I just wrote a simple extension method I’m calling when my expected object isn’t parsed:

Conditional:

if (registrant == null)
{
    return request.CheckContentTypeHeader();
}

Extension Method (returns verb-specific message for POST or PUT)

public static HttpResponseMessage CheckContentTypeHeader(this 
    HttpRequestMessage request)
{
    var postedContentType = request.Content.Headers.ContentType;
    long? contentLength = request.Content.Headers.ContentLength;
    string httpVerb = request.Method.Method;
 
    var responseMessage = request.CreateResponse(HttpStatusCode.BadRequest);
    if (postedContentType == null && contentLength.HasValue && contentLength > 0)
    {
        responseMessage.ReasonPhrase = string.Format("Unable to parse {0} because Content-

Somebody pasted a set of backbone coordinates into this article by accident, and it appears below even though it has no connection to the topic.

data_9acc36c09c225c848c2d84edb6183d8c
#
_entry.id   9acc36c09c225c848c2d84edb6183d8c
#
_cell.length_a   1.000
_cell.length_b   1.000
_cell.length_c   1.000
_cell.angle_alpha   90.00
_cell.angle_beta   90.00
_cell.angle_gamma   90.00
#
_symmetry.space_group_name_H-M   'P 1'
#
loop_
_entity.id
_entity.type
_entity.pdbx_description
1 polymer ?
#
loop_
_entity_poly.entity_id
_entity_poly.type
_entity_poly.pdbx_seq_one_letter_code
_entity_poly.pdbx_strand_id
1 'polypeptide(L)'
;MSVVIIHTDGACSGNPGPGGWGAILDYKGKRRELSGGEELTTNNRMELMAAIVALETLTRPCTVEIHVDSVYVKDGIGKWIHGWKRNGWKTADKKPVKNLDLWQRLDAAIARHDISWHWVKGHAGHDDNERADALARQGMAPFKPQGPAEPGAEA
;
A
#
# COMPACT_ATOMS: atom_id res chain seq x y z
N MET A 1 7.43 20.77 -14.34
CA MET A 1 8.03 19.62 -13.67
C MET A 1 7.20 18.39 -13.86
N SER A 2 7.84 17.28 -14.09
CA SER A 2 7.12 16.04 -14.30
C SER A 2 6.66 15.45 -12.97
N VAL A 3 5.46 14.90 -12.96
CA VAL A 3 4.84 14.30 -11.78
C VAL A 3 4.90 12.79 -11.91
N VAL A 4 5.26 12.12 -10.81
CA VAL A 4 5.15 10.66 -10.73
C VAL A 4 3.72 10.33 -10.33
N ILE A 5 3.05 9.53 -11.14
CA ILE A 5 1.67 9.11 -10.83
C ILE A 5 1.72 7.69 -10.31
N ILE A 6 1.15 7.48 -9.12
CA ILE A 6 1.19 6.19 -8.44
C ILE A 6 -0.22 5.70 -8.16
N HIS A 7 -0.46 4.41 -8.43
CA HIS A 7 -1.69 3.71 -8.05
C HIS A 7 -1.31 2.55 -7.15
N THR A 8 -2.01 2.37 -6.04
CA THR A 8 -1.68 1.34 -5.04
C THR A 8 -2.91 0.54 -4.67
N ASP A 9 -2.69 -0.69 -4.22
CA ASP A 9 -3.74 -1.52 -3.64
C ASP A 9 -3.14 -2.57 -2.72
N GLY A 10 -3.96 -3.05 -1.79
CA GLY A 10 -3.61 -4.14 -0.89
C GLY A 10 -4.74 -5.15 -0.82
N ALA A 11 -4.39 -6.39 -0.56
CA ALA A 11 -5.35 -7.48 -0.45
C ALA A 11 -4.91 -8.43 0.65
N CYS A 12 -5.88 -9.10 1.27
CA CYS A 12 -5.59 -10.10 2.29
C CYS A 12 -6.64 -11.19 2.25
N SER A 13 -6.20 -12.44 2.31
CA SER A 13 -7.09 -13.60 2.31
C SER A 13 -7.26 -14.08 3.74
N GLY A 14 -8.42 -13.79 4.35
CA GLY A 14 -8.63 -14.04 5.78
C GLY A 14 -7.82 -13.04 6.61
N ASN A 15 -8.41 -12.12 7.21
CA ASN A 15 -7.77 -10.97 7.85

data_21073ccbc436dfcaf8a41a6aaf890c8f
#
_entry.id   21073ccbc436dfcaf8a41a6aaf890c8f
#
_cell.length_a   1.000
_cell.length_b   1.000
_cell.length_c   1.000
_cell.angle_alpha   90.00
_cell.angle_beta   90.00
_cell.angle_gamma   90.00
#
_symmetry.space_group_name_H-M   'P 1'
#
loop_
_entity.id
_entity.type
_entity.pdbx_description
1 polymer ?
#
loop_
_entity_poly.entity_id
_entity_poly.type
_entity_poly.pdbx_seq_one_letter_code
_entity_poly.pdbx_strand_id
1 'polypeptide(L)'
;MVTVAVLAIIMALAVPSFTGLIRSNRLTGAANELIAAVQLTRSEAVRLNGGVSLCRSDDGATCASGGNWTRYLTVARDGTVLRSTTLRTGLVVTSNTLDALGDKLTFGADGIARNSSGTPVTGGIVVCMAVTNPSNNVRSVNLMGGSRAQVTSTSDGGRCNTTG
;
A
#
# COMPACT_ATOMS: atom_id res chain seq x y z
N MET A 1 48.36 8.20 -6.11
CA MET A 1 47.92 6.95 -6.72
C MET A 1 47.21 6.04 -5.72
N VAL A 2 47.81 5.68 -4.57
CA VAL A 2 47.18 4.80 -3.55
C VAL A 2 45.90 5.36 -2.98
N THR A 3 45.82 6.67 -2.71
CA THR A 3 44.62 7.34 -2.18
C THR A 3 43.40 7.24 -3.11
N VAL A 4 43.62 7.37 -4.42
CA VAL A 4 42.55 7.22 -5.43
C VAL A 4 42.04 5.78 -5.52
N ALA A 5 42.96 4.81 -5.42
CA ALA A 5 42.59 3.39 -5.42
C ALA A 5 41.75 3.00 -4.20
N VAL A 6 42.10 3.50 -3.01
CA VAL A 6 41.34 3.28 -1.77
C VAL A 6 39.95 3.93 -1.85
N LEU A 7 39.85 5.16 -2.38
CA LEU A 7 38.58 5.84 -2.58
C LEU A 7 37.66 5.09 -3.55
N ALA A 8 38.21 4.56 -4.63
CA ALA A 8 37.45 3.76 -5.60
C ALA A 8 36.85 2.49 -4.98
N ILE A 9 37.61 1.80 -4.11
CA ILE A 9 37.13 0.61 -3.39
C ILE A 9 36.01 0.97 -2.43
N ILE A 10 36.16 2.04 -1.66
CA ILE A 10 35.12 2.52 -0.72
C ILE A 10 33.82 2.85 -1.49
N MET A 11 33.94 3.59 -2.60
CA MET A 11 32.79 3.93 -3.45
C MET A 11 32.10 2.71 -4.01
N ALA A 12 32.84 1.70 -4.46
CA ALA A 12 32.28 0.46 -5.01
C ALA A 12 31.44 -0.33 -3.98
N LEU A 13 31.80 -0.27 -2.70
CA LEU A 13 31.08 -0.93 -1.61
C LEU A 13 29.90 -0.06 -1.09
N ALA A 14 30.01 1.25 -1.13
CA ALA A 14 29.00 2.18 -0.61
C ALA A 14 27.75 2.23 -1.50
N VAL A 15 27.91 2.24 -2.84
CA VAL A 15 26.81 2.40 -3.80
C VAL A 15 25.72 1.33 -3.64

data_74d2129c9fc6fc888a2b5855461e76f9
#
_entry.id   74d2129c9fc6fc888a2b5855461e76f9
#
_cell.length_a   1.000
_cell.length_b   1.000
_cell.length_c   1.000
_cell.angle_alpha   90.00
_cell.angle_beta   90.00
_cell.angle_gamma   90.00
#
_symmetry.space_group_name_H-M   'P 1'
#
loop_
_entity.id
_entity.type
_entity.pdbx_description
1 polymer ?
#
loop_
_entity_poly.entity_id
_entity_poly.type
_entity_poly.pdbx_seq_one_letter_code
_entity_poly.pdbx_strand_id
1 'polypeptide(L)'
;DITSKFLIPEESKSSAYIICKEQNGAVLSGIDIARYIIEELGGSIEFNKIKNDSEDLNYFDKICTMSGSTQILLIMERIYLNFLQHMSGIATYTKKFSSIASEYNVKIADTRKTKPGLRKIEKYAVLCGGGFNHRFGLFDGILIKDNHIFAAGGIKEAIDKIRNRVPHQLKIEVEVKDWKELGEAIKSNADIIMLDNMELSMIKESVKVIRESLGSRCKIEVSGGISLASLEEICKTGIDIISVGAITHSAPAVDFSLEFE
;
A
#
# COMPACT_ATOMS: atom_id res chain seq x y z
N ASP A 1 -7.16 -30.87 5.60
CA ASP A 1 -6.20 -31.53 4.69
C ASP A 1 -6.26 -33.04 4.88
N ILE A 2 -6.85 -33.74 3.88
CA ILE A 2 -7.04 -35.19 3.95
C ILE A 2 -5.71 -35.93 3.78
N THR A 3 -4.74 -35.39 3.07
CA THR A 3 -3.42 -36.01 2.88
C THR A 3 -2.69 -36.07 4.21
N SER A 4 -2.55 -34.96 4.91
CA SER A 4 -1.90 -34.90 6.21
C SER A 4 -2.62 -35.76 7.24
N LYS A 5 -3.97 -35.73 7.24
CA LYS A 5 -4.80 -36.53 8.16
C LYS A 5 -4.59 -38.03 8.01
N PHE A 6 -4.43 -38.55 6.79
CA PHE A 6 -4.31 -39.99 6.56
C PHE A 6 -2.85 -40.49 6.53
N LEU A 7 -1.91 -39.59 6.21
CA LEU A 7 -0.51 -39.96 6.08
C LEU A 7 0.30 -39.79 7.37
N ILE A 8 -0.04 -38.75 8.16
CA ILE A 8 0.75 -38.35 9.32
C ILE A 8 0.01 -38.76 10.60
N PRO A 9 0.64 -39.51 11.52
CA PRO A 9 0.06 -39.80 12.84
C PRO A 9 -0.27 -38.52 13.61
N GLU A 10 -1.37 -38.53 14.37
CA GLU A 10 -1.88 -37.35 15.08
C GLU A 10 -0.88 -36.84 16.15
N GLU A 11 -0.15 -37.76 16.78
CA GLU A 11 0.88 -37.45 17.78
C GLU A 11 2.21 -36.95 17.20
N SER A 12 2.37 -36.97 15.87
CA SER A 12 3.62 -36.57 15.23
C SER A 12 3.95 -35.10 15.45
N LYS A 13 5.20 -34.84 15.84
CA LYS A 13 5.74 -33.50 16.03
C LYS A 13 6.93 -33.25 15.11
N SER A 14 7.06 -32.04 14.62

Type is missing in HTTP {0}, which defaults content to application/octet-stream;
        Add Content-Type: application/json to your {0} header.", httpVerb);
    }
    else
    {
        responseMessage.ReasonPhrase = "Unable to parse " + httpVerb + ". Please check format.";
    }
    return responseMessage;
}

Great advice –> Glenn suggested making a message handler (“since it’s low level & applies to http”) that detects a body length greater than zero & throws an exception if missing the Content-Type Header if an alternate more global, catch-all solution is preferred.